The abundance of “Little Italys” throughout the contiguous United States is no accident. They were, originally, rooted in prejudice against first-generation Italian migrants and blue-collar workers. As established European communities acted in an increasingly Italophobic manner throughout much of the 18th and 19th century, Italian-American communities came together and bonded as a result. Today, we see not just integrated family units, but whole towns that identify strongly with the Italian-American identity. Several towns within New Jersey and New York state, for example, hover around 40-50% Italian.

Much like our Irish-American counterparts, one of the strongest institutions within the Italian-American family is the concept of work ethic. Despite being one of the most repressed segments of the newly-formed Republic, the vast Italian-American migrants overcame injustice and societal obstacles to become small business owners, community leaders, and politicians.

Another typically Italian-American tradition that defines the family unit is a tendency to assume that things will “work themselves out.” Rather than quibbling or stressing over issues over which one has no control, Italian-Americans tend to take a relaxed approach to problem-solving–and even, in some cases, to internal family discipline. This is typical not just of Italy, but in fact of Southern Europe and the Balkans in a broader sense.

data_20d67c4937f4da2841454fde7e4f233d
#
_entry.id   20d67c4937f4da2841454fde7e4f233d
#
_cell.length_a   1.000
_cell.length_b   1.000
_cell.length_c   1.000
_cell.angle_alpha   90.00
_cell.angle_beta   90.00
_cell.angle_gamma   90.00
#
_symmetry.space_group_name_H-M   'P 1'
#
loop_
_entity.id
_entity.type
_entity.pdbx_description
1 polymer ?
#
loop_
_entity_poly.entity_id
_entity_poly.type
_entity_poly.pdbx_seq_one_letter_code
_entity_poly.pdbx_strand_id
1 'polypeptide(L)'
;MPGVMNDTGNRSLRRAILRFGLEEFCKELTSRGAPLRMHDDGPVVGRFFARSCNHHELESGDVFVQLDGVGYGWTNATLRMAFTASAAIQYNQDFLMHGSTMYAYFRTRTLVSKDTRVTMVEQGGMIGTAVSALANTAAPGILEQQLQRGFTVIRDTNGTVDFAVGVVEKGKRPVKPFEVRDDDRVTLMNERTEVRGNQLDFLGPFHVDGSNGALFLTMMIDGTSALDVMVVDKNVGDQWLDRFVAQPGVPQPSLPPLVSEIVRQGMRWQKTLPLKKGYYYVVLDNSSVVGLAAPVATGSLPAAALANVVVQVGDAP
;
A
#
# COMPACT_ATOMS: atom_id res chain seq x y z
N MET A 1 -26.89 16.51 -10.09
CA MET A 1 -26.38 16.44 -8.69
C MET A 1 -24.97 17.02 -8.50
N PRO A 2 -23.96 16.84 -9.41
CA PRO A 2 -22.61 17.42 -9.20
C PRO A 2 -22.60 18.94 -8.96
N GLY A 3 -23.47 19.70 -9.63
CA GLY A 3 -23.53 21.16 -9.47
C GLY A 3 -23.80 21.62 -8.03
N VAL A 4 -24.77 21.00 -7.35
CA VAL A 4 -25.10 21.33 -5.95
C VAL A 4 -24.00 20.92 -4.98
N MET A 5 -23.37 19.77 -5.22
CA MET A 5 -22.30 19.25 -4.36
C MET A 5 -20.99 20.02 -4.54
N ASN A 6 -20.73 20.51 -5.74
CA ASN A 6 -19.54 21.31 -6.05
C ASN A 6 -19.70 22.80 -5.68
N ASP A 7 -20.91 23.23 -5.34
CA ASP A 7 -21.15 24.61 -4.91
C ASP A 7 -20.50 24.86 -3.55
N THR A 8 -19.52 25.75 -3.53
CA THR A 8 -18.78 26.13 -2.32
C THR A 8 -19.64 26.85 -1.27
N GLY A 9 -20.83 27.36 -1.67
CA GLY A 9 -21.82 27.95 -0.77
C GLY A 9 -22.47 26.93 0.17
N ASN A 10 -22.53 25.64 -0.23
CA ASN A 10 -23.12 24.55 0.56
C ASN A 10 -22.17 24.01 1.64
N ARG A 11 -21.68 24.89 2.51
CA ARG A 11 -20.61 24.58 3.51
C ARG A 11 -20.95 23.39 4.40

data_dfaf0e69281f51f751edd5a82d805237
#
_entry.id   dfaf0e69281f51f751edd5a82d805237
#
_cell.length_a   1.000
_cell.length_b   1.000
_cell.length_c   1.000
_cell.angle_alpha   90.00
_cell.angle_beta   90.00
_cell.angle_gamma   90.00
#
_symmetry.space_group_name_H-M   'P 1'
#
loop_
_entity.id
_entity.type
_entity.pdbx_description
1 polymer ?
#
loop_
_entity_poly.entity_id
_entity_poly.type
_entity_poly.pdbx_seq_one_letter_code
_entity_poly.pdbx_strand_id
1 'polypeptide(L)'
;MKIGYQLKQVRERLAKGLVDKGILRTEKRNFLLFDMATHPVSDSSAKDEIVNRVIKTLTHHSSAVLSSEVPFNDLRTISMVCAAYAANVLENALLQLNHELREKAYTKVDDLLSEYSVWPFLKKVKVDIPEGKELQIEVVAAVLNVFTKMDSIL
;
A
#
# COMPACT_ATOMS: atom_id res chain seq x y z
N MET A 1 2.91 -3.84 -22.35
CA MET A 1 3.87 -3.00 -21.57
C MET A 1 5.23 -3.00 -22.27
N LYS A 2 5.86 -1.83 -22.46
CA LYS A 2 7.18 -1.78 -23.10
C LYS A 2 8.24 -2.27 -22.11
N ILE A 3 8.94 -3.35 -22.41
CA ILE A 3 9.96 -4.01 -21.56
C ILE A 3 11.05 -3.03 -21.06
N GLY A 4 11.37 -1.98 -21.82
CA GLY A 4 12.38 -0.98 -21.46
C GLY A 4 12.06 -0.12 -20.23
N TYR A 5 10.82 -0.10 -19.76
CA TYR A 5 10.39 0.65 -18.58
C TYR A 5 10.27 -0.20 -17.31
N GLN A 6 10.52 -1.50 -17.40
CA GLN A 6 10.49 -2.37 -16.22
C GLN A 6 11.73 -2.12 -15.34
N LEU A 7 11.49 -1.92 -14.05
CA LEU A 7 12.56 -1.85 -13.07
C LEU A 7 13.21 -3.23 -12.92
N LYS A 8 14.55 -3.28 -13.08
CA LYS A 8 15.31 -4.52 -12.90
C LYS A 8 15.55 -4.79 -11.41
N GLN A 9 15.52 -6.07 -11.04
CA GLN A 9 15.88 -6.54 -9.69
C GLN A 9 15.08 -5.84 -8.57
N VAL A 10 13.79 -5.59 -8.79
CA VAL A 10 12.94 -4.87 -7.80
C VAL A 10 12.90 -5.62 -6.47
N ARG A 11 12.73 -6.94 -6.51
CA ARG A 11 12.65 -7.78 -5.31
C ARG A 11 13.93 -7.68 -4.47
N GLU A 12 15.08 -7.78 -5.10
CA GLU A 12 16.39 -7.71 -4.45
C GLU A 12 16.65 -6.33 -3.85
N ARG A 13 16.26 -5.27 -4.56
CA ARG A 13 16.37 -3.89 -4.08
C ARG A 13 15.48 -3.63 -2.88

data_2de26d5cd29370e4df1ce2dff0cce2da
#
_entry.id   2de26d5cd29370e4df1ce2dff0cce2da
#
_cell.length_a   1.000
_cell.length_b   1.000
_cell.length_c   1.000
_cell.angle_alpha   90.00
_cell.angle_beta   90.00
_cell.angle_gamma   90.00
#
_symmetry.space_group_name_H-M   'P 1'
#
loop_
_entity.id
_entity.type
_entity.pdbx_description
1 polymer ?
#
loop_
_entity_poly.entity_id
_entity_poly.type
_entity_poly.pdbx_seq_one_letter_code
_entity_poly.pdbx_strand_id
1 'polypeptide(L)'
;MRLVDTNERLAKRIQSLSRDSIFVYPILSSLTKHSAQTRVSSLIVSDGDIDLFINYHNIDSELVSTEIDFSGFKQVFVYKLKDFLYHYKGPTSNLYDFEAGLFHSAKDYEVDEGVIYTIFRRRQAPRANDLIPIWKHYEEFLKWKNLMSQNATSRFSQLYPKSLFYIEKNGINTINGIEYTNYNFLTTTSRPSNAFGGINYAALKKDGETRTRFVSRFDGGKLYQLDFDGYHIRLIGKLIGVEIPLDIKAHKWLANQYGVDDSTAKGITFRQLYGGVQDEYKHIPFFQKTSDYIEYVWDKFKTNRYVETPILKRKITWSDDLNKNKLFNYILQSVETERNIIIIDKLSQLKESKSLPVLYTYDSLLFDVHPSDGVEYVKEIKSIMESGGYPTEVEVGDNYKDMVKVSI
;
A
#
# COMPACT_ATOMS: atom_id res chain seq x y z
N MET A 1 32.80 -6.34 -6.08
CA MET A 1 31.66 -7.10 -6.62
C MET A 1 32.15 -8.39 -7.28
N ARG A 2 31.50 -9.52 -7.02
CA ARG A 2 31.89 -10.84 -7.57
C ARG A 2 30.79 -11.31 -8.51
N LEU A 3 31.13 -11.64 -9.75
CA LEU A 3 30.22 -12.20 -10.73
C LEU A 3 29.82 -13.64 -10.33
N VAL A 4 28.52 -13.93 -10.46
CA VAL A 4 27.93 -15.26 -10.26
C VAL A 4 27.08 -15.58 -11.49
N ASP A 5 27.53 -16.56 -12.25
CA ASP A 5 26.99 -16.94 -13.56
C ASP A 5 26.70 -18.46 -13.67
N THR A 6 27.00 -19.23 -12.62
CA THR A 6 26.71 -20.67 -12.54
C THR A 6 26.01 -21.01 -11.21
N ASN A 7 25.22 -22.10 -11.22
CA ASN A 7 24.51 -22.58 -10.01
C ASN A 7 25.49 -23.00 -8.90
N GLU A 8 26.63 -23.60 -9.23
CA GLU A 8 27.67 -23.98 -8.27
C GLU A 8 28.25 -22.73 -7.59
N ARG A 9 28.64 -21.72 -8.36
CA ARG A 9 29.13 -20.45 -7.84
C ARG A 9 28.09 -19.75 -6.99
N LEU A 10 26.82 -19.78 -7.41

The final tradition observed by Italian-American families is that of religion. It almost goes without saying, but the Italian-American community takes religion seriously; as the cradle of Christianity itself, Italy takes a traditional approach to issues of the sanctity of marriage, for instance. If lunch and dinner are the touchstone of the Italian family unit, then it isn’t too much of a stretch to say that Sunday church is the second. Of course, this is not ubiquitous to all Italian-American families; many adhere to different dominations (or many not practice organized religion at all).